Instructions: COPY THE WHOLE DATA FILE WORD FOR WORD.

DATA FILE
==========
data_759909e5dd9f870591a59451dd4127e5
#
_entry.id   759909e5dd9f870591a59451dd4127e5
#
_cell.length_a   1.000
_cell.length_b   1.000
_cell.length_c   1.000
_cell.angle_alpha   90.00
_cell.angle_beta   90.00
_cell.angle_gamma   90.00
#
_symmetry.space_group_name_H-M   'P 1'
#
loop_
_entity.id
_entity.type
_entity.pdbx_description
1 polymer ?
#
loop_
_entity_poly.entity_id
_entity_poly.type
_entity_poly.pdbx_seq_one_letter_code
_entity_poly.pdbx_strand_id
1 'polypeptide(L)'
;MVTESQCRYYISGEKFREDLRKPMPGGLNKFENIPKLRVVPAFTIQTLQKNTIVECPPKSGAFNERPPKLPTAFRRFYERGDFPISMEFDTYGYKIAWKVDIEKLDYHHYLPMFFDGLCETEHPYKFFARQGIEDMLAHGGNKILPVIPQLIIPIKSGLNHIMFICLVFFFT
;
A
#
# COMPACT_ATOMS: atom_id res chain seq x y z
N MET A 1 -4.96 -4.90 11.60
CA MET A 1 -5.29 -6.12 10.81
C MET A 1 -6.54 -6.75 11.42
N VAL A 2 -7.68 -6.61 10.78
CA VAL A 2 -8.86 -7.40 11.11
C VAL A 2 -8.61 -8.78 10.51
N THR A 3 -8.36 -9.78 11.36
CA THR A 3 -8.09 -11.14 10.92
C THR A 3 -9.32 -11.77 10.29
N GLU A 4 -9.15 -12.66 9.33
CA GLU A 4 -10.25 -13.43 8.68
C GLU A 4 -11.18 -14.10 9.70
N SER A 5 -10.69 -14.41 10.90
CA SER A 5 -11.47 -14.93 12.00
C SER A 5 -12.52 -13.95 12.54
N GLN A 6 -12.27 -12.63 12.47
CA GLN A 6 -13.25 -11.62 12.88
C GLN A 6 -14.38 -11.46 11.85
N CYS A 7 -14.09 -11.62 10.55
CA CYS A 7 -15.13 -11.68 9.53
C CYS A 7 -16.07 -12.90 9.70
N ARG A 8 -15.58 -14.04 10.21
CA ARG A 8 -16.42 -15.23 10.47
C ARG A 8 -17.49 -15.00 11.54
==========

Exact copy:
data_759909e5dd9f870591a59451dd4127e5
#
_entry.id   759909e5dd9f870591a59451dd4127e5
#
_cell.length_a   1.000
_cell.length_b   1.000
_cell.length_c   1.000
_cell.angle_alpha   90.00
_cell.angle_beta   90.00
_cell.angle_gamma   90.00
#
_symmetry.space_group_name_H-M   'P 1'
#
loop_
_entity.id
_entity.type
_entity.pdbx_description
1 polymer ?
#
loop_
_entity_poly.entity_id
_entity_poly.type
_entity_poly.pdbx_seq_one_letter_code
_entity_poly.pdbx_strand_id
1 'polypeptide(L)'
;MVTESQCRYYISGEKFREDLRKPMPGGLNKFENIPKLRVVPAFTIQTLQKNTIVECPPKSGAFNERPPKLPTAFRRFYERGDFPISMEFDTYGYKIAWKVDIEKLDYHHYLPMFFDGLCETEHPYKFFARQGIEDMLAHGGNKILPVIPQLIIPIKSGLNHIMFICLVFFFT
;
A
#
# COMPACT_ATOMS: atom_id res chain seq x y z
N MET A 1 -4.96 -4.90 11.60
CA MET A 1 -5.29 -6.12 10.81
C MET A 1 -6.54 -6.75 11.42
N VAL A 2 -7.68 -6.61 10.78
CA VAL A 2 -8.86 -7.40 11.11
C VAL A 2 -8.61 -8.78 10.51
N THR A 3 -8.36 -9.78 11.36
CA THR A 3 -8.09 -11.14 10.92
C THR A 3 -9.32 -11.77 10.29
N GLU A 4 -9.15 -12.66 9.33
CA GLU A 4 -10.25 -13.43 8.68
C GLU A 4 -11.18 -14.10 9.70
N SER A 5 -10.69 -14.41 10.90
CA SER A 5 -11.47 -14.93 12.00
C SER A 5 -12.52 -13.95 12.54
N GLN A 6 -12.27 -12.63 12.47
CA GLN A 6 -13.25 -11.62 12.88
C GLN A 6 -14.38 -11.46 11.85
N CYS A 7 -14.09 -11.62 10.55
CA CYS A 7 -15.13 -11.68 9.53
C CYS A 7 -16.07 -12.90 9.70
N ARG A 8 -15.58 -14.04 10.21
CA ARG A 8 -16.42 -15.23 10.47
C ARG A 8 -17.49 -15.00 11.54